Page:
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TimberBots excel in state robotics competition

 

Contributed

Lego League Champions: Jace Enwards and Skyler Woodruff focus intently on the robot as the first session on the robot table begins at the Lego Robotics Championships in Hillsboro on Jan. 14.

The Goldendale Middle School TimberBots Lego robotics team competed at the First Lego League Oregon state championship in Hillsboro, Ore., on Saturday, Jan. 14, bringing home the first place award in the category of Core Values. “I really liked core values, because it made me look back and see how we were working together. We created and presented a poster with aspects like ‘personal growth’, ‘aha moments’, and other things” stated team member Ellisa Evans. The GMS team competed against 56 other teams, showing real strength in some parts of the competition.

The TimberBots team is comprised of Nadia Smith, Suzanna Bilderback, Ellisa Evans, Jace Enwards, Elizabeth Wheeler, Rose Roberts, and Skyler Woodruff. The team is coached by Jennifer Holycross and Jennifer Smith. Following their regional win at The Dalles on Dec. 3, the team had time to revise their robot’s programming and complete two other aspects of the competition in order to be prepared for state competition.

Though the Lego Robot gets the bulk of the attention, one other part of the competition is developing a storyboard that explains the importance of teamwork, and cooperation. In fact, First Lego League, the sponsor, makes “coopertition” a cornerstone of the program. Competitors are required to always act in a professional manner toward other competitors, while preserving the spirit of competition.

An added facet of the TimberBot team’s work was completing a research project related to the “Food Factor” theme of this year’s Lego robotics championships. The GMS students selected pollution in the Columbia River system as their specific area of research, and presented a skit and their story board to a panel of three judges. GMS really excelled in this area, and the judges scored them with nearly all fours.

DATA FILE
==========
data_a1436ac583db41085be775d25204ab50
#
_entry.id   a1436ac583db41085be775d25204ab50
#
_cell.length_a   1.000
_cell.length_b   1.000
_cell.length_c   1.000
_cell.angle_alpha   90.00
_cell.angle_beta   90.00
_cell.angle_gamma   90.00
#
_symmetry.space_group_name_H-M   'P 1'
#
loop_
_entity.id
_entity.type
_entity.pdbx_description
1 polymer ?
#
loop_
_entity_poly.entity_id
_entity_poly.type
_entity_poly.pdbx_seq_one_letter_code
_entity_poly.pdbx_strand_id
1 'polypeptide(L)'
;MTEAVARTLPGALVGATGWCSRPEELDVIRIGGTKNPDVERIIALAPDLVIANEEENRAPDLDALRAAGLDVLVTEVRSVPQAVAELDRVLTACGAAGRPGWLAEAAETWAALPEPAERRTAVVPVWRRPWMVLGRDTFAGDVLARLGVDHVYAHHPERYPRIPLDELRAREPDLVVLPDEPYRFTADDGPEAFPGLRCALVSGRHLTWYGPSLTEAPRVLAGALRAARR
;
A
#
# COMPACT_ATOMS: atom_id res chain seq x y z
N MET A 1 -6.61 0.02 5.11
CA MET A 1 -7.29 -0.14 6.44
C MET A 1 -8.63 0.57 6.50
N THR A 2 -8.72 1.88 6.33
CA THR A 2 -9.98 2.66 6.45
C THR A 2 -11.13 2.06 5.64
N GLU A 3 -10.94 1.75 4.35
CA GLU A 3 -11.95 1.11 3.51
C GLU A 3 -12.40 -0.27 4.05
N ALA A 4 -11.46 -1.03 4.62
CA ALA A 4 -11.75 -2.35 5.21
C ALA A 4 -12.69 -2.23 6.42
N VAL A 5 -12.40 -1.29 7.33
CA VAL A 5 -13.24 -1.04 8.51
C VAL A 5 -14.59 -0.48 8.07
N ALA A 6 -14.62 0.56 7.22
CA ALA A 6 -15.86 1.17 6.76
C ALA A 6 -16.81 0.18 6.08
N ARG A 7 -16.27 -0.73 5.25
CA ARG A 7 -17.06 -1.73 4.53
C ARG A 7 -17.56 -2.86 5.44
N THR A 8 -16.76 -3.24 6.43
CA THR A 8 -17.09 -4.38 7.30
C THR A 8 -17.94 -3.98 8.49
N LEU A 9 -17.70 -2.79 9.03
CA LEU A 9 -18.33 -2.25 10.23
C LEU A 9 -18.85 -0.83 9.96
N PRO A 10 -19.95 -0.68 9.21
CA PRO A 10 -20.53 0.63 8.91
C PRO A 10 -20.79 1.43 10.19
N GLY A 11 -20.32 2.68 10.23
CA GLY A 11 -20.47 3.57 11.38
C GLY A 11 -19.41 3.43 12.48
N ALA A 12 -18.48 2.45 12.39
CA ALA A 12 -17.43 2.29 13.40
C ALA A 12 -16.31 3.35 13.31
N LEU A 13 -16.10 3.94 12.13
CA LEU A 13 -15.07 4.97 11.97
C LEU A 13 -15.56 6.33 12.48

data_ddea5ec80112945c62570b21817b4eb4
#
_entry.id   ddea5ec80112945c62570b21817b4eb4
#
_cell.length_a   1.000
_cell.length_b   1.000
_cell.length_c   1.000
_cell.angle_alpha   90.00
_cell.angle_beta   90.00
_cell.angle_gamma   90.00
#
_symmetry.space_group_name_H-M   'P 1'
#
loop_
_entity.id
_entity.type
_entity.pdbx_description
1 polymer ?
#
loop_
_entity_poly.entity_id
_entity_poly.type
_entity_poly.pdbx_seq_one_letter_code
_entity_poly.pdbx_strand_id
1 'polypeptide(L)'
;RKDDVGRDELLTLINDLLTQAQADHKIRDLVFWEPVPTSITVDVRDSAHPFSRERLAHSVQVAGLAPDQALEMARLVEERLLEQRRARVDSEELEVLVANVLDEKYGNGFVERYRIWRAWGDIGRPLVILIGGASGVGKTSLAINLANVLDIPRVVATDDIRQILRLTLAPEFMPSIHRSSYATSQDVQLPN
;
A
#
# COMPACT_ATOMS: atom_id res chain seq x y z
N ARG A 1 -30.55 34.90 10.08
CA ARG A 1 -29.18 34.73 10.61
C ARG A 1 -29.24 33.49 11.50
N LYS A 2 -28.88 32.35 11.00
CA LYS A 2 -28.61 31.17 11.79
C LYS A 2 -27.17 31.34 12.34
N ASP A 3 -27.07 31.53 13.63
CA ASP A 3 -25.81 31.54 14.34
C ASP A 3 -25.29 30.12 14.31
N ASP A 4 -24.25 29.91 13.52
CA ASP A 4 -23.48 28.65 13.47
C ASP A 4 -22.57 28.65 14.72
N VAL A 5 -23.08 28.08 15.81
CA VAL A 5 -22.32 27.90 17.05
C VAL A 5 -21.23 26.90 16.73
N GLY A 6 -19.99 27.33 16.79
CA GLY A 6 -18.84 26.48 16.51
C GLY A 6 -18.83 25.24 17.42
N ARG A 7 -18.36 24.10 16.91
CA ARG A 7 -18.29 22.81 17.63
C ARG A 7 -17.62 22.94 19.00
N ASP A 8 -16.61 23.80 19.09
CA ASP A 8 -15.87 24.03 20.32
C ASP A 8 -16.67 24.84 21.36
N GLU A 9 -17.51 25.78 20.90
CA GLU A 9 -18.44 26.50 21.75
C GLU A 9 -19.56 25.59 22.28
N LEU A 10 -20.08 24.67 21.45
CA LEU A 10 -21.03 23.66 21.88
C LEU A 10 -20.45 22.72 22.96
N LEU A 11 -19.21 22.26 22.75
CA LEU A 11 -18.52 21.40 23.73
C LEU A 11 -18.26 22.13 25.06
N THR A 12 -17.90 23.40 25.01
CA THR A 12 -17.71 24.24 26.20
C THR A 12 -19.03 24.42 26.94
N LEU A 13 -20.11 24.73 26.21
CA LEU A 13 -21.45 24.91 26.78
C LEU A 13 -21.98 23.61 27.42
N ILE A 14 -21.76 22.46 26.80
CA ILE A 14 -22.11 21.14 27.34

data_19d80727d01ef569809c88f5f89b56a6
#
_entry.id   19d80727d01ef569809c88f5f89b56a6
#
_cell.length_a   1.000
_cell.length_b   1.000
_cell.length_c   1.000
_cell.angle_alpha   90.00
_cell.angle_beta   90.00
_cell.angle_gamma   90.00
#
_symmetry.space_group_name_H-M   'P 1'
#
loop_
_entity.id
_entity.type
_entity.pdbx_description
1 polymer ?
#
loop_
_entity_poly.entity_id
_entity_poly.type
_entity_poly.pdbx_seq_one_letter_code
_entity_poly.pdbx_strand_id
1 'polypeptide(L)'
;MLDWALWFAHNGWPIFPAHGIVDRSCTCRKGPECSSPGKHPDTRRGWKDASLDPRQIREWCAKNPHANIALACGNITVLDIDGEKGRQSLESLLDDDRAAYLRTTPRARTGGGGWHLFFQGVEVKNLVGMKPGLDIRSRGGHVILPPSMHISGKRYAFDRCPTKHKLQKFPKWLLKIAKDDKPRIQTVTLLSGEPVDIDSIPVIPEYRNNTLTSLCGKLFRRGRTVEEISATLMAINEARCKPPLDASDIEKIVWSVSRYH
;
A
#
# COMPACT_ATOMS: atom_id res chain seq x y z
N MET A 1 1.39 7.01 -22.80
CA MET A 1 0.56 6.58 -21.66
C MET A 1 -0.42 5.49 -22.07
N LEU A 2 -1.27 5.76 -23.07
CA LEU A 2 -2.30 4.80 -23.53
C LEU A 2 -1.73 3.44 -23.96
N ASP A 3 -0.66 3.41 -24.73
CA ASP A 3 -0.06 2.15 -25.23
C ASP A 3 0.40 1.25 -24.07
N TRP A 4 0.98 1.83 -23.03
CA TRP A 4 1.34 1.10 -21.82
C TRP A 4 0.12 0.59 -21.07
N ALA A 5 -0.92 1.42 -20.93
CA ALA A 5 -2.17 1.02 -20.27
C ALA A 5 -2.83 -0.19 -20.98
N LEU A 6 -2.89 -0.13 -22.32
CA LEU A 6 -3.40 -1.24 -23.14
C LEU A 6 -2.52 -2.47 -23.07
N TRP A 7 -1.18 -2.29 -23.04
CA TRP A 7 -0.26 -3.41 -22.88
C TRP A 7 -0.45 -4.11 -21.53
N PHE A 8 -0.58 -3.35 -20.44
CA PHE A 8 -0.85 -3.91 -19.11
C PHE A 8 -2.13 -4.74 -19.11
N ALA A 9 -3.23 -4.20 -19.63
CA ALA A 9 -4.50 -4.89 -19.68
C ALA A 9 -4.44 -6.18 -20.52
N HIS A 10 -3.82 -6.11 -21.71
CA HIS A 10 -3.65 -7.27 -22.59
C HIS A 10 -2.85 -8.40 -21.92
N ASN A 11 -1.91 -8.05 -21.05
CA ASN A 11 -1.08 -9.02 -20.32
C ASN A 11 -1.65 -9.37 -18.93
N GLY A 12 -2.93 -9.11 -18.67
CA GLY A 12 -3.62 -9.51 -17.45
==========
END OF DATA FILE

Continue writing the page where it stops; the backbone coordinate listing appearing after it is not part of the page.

The most obvious result of their team work was building and programming a robot to perform certain tasks. “What I liked the most was trying to figure out what pieces we should use on the robot to make the programming work the best,” said Skyler Woodruff, one of the robot engineers. The TimberBots robot performed three separate times on the 4X8 robot board. During some of the sessions, the robot did well; during others it required more patience. Nadia Smith contributed, “I really liked the competition part of the Lego League Championships.”

Coach Holycross said, “I think the big improvement that happened over the course of the season was the way the kids started to work together as a team. Lego coaches are really supposed to take a back seat approach and let the kids do the problem solving and team building. That improved over the season.”

According to Coach Holycross, the next step for the team is starting a feeder program at the earlier grades, including possibly in the primary school. “This Lego team has two more years of competition, but a real key is developing younger contestants.” Competition is open to 9-14 year olds. Many teams were from schools, but some were 4-H clubs.

Some funding was provided through the Rise Up Gear Up grant.

 

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